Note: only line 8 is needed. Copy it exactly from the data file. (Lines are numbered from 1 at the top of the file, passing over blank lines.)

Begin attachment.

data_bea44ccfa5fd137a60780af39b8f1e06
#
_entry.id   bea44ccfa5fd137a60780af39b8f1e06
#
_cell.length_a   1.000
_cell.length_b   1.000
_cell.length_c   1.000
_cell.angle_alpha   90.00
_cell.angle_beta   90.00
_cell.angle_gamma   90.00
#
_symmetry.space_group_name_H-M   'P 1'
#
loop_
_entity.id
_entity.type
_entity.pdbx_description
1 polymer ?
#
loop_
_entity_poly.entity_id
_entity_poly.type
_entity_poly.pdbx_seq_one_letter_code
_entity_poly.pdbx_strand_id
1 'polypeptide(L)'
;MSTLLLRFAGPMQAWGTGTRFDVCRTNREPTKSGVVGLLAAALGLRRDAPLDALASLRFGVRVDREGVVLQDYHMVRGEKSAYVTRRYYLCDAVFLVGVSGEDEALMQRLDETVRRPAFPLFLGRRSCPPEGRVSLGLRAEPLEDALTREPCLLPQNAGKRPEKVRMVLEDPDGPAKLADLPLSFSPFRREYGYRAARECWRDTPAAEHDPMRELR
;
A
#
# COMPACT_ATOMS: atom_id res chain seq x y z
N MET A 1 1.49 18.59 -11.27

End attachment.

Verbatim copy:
_cell.angle_alpha   90.00